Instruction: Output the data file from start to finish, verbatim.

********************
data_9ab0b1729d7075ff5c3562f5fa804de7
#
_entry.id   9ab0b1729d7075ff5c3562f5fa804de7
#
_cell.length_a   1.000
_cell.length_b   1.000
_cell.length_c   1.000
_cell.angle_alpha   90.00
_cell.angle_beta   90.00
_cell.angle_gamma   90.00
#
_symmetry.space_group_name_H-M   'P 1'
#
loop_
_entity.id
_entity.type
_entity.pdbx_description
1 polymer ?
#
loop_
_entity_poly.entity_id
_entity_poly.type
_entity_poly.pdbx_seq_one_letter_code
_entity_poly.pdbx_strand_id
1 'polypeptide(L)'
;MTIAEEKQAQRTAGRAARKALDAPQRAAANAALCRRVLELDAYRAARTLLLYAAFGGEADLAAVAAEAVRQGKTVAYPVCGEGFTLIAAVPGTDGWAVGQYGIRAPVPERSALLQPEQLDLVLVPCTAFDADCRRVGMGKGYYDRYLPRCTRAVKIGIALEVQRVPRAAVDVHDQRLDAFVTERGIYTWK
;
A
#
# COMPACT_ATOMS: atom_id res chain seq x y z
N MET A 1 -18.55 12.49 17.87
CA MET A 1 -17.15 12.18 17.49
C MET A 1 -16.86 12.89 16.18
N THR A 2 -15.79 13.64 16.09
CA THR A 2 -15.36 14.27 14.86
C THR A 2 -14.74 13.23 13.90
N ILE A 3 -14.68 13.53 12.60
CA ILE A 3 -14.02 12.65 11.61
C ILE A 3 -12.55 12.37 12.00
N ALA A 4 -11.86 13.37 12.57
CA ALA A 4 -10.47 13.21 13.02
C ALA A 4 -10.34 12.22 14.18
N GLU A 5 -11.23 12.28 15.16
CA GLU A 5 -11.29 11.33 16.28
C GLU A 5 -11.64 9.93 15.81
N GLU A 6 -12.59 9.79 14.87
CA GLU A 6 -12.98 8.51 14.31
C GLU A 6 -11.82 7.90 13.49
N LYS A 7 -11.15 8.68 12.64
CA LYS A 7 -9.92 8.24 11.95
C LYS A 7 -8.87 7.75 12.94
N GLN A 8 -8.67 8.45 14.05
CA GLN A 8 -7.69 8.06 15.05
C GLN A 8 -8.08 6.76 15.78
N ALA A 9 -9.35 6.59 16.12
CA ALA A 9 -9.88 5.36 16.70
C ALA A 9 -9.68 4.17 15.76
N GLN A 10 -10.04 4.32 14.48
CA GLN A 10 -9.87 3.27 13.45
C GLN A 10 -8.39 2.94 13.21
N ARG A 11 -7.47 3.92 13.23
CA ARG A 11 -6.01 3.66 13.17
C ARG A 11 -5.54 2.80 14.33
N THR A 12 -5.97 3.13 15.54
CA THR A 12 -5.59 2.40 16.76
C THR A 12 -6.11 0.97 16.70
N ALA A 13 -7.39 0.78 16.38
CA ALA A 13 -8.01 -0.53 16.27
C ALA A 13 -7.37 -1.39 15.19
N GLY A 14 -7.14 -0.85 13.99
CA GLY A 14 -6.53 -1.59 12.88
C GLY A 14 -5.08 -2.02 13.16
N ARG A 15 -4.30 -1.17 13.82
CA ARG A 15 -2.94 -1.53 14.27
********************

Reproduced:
data_9ab0b1729d7075ff5c3562f5fa804de7
#
_entry.id   9ab0b1729d7075ff5c3562f5fa804de7
#
_cell.length_a   1.000
_cell.length_b   1.000
_cell.length_c   1.000
_cell.angle_alpha   90.00
_cell.angle_beta   90.00
_cell.angle_gamma   90.00
#
_symmetry.space_group_name_H-M   'P 1'
#
loop_
_entity.id
_entity.type
_entity.pdbx_description
1 polymer ?
#
loop_
_entity_poly.entity_id
_entity_poly.type
_entity_poly.pdbx_seq_one_letter_code
_entity_poly.pdbx_strand_id
1 'polypeptide(L)'
;MTIAEEKQAQRTAGRAARKALDAPQRAAANAALCRRVLELDAYRAARTLLLYAAFGGEADLAAVAAEAVRQGKTVAYPVCGEGFTLIAAVPGTDGWAVGQYGIRAPVPERSALLQPEQLDLVLVPCTAFDADCRRVGMGKGYYDRYLPRCTRAVKIGIALEVQRVPRAAVDVHDQRLDAFVTERGIYTWK
;
A
#
# COMPACT_ATOMS: atom_id res chain seq x y z
N MET A 1 -18.55 12.49 17.87
CA MET A 1 -17.15 12.18 17.49
C MET A 1 -16.86 12.89 16.18
N THR A 2 -15.79 13.64 16.09
CA THR A 2 -15.36 14.27 14.86
C THR A 2 -14.74 13.23 13.90
N ILE A 3 -14.68 13.53 12.60
CA ILE A 3 -14.02 12.65 11.61
C ILE A 3 -12.55 12.37 12.00
N ALA A 4 -11.86 13.37 12.57
CA ALA A 4 -10.47 13.21 13.02
C ALA A 4 -10.34 12.22 14.18
N GLU A 5 -11.23 12.28 15.16
CA GLU A 5 -11.29 11.33 16.28
C GLU A 5 -11.64 9.93 15.81
N GLU A 6 -12.59 9.79 14.87
CA GLU A 6 -12.98 8.51 14.31
C GLU A 6 -11.82 7.90 13.49
N LYS A 7 -11.15 8.68 12.64
CA LYS A 7 -9.92 8.24 11.95
C LYS A 7 -8.87 7.75 12.94
N GLN A 8 -8.67 8.45 14.05
CA GLN A 8 -7.69 8.06 15.05
C GLN A 8 -8.08 6.76 15.78
N ALA A 9 -9.35 6.59 16.12
CA ALA A 9 -9.88 5.36 16.70
C ALA A 9 -9.68 4.17 15.76
N GLN A 10 -10.04 4.32 14.48
CA GLN A 10 -9.87 3.27 13.45
C GLN A 10 -8.39 2.94 13.21
N ARG A 11 -7.47 3.92 13.23
CA ARG A 11 -6.01 3.66 13.17
C ARG A 11 -5.54 2.80 14.33
N THR A 12 -5.97 3.13 15.54
CA THR A 12 -5.59 2.40 16.76
C THR A 12 -6.11 0.97 16.70
N ALA A 13 -7.39 0.78 16.38
CA ALA A 13 -8.01 -0.53 16.27
C ALA A 13 -7.37 -1.39 15.19
N GLY A 14 -7.14 -0.85 13.99
CA GLY A 14 -6.53 -1.59 12.88
C GLY A 14 -5.08 -2.02 13.16
N ARG A 15 -4.30 -1.17 13.82
CA ARG A 15 -2.94 -1.53 14.27